If the guy is living at home, that extra 36k can go into savings, and a bad situation turns into a tolerable situation, hence his dilemma.

If you plot out a guy that joined the LAPD with no student loans, account for pension residual income, lost wages, job security and difference in loan payments, the cop blows the “rich” big law attorney out of the water. And we haven’t even gotten into the scenario when this guy leaves big law and is 1) perma underemployed or 2) takes a massive pay cut to go inhouse.

And the above is just the economics picture, we aren’t even discussing quality of life. When the cop takes a week off, it’s a week off. When this guy takes a week “off,” it just means he doesn’t have to respond to the client’s email in an hour.

And this guy “won”... anyone else wondering why Northwestern is having fiscal troubles and why Harvard is trying to get the GRE adopted? I don’t. It’s clear as day.

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pherc (Nov 10, 2018 - 11:36 am)

Wearyattorney, your posts in this vein are ridiculous. The vast majority of big-law attorneys do not end up unemployed, and most end up with what are objectively very good careers. Some folks on this site have very unrealistic expectations in terms of what success is, a lot of you actually have it pretty good.

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wearyattorney (Nov 10, 2018 - 9:28 pm)

My posts in that vein are absolutely on point when you consider the individual circumstances of the people who fit that profile.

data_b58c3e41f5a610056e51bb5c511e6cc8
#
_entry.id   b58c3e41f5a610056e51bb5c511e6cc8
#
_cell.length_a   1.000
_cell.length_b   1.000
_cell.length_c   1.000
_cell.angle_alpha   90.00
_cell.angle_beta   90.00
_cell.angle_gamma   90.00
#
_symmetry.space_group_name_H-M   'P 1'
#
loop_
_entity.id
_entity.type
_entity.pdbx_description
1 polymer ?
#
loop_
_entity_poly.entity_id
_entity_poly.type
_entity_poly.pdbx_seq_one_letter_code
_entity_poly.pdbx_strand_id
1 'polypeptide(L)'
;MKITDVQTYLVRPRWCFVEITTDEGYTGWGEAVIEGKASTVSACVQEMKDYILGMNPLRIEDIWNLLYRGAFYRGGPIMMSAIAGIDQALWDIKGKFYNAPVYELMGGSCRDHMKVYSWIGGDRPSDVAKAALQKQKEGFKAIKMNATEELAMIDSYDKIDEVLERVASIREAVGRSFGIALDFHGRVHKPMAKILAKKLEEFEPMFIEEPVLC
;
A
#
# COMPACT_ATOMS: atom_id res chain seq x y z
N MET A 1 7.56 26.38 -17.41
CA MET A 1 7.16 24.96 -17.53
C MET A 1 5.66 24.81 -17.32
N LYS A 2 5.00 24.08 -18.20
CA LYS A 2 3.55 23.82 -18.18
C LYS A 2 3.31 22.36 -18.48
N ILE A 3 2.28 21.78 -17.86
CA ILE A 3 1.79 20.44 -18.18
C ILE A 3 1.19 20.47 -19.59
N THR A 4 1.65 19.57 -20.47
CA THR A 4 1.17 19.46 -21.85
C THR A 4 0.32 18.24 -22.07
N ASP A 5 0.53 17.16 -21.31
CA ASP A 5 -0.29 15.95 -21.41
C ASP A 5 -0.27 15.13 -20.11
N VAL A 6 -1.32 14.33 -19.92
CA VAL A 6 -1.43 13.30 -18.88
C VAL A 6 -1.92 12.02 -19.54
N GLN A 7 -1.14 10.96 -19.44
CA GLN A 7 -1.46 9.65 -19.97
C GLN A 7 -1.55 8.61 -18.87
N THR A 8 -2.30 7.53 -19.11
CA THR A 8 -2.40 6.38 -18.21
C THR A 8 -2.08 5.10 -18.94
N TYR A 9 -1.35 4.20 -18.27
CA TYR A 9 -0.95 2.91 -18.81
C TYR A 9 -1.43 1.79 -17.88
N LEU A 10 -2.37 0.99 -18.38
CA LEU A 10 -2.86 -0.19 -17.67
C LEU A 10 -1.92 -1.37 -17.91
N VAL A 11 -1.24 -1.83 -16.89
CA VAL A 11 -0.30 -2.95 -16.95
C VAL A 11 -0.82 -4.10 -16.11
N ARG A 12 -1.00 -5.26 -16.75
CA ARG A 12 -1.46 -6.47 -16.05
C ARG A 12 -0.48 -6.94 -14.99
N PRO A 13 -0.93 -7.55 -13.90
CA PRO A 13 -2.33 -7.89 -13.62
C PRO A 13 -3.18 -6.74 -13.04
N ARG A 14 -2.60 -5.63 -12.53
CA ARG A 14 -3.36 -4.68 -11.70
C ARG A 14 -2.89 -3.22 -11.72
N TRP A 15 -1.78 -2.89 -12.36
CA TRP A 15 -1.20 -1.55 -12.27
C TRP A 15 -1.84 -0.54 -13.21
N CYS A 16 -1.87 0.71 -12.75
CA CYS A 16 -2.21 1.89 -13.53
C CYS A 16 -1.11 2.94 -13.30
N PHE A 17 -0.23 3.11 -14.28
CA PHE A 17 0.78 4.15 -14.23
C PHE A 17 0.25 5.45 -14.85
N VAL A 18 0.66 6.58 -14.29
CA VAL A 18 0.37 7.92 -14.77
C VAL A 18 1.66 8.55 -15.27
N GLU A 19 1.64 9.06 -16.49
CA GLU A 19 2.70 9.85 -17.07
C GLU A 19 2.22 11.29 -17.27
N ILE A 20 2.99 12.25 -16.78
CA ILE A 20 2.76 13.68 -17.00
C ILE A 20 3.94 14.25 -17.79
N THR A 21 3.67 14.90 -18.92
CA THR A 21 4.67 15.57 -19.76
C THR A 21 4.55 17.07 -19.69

If you obtain big law and sustain employment in that environment for more than five years (without nepotism coming into play), then you objectively represent the top half of a percent of the American working age population from an intelligence, conscientiousness, work ethic, and standardize test taking ability perspective.

An individual of that caliber has many more options available than a normal person. To the extent that they have an “objectively” positive outcome, that is in terms of comparison of the overall population without taking account the above factors.

If you last five years in big law, you would have most likely risen to the top of any well paid civil service position in the United States. If you lasted five years in big law you could have competed in a similar environment where the chances of success are as low as biglaw, but the rewards are astronomically higher (investment banking).

A person that lasts five years in big law and has to deal with job insecurity for the rest of his or her career, with a salary of 150-200k in a high tax jurisdiction, no real retirement benefits, and high pressure work loads may be doing well in relation to someone that has been obliterated by globalization, eg an outsourced factory worker, but that big law attorney is being blown out of the water by protected California, Illinois, and New York municipal employees.